It seems like we have a pretty good grasp of what quality should be when it comes to infrastructure – what technical soundness is, how much load we should handle, what kind of logging, etc. but we are less mature regarding other dimensions of quality.
An interactive item in general availability, operated by customer users, should
- be valuable to specific users
- deliver value in results and conveniences
- minimize toil
- and this should be verifiable by experiment and by monitoring success metrics/adoption rate/etc.
- be usable by those users
- and this should be made more likely via concept testing, and somewhat verifiable by experiment and by monitoring success metrics/adoption rate/etc.
- obvious in expected actions and right action (design guideline)
- makes success obvious (design guideline)
- makes good use of familiar controls and interaction paradigms where possible (design guideline)
- and this should be made more likely through user testing, and monitorable via success rate/time on task/error rate/etc.
- be complete in its states, messages, and errors (design guideline)
- be instrumented so we can witness users’ successes and difficulties
There’s some disagreement about how important interactive quality might be for infrequently-operated configuration tasks in the platform. The irony is that an infrequently-operated item is not practiced frequently enough by a user to be well-learned, so it must be more obvious in its operation than something they do every day. So to the above there’s pressure to add
- be self-explanatory, relying on recognition rather than training and recall
For products in a growth phase, where catering to new users and bringing them to intermediate proficiency is arguably more important than catering to existing power users, “be self-explanatory, relying on recognition rather than training and recall” is also important for the most critical, central workflows.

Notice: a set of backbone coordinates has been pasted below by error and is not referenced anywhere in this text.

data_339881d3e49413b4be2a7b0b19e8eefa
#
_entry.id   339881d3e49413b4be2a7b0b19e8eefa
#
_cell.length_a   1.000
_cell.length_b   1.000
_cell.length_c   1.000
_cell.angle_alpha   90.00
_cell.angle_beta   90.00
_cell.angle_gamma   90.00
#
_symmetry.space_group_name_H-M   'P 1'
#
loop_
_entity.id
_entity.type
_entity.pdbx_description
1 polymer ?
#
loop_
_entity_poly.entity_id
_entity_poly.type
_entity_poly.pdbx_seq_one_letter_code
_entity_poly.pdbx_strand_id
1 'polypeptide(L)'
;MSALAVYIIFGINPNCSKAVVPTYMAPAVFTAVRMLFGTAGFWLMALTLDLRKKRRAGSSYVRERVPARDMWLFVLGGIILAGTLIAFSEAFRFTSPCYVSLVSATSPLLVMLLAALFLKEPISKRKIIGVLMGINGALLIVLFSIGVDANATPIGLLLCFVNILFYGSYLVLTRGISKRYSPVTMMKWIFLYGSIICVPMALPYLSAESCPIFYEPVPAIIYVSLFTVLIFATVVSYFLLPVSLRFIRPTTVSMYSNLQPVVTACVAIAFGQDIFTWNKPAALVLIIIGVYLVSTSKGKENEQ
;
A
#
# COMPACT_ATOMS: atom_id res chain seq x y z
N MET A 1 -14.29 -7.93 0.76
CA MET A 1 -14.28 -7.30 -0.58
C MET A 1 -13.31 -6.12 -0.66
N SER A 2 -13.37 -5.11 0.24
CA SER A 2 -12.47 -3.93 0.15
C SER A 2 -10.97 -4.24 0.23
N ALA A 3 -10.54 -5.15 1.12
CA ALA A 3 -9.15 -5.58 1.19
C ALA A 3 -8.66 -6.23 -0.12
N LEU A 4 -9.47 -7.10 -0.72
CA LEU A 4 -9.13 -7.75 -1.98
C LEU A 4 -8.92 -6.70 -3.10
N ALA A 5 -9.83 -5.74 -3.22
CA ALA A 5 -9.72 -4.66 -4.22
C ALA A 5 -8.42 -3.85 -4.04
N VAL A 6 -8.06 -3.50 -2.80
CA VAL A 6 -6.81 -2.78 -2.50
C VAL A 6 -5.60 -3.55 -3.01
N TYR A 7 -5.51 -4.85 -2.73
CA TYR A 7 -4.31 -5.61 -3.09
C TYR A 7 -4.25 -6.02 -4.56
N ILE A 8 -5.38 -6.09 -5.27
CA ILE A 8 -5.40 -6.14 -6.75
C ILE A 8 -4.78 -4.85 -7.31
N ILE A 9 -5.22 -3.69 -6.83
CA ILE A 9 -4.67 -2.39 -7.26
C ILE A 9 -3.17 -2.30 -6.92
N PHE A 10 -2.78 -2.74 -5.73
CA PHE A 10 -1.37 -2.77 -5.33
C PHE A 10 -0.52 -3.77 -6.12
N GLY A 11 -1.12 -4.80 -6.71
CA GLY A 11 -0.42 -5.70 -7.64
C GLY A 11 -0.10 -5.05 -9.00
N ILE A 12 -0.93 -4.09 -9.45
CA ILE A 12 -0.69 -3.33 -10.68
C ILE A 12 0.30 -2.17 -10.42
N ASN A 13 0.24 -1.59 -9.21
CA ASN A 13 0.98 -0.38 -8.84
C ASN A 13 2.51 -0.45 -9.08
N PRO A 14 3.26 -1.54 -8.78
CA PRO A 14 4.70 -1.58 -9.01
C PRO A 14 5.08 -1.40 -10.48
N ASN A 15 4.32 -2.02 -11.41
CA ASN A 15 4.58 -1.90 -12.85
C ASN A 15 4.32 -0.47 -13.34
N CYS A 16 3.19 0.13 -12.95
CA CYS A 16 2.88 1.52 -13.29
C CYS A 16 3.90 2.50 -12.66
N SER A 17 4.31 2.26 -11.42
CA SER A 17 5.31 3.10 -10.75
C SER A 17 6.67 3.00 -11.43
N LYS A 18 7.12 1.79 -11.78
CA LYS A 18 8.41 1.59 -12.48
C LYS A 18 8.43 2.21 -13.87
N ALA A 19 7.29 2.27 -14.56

Some attention to interactive quality is important even in experiments, since poor interactive quality can confound our measurements. For example,
- If it is not usable we may not learn what we hope to learn from an experiment or a beta – since actual use will be hampered.
- If it is unpleasant to use, its uptake will be blunted unless the value strongly outweighs the problems.
- If it is not visually credible, confidence in its function will be blunted.
- If it contains needless toil it will be unpleasant, time on task will be high, error rate may be high.
Some confounding factors inhere more strongly to “complete” features rather than experiments:
- If it is incomplete in the intended use cases it will seem broken.
- If it is incomplete in its states, messages, and errors for the covered use cases it will seem broken.
- If it is not obvious it is not usable. This is just a facet of usability that we should strive for in every delivery to live users.
- If it is not self-explanatory it has poor usability and increases the cost of training, which is backward from what we plan to do.
- If it is poorly-labeled it is not usable. This is just a facet of usability that we should strive for in every delivery to live users.
The general idea is that scope should scale but quality should not. All of these are achievable in small scopes and if we care about quality are not “extra” costs.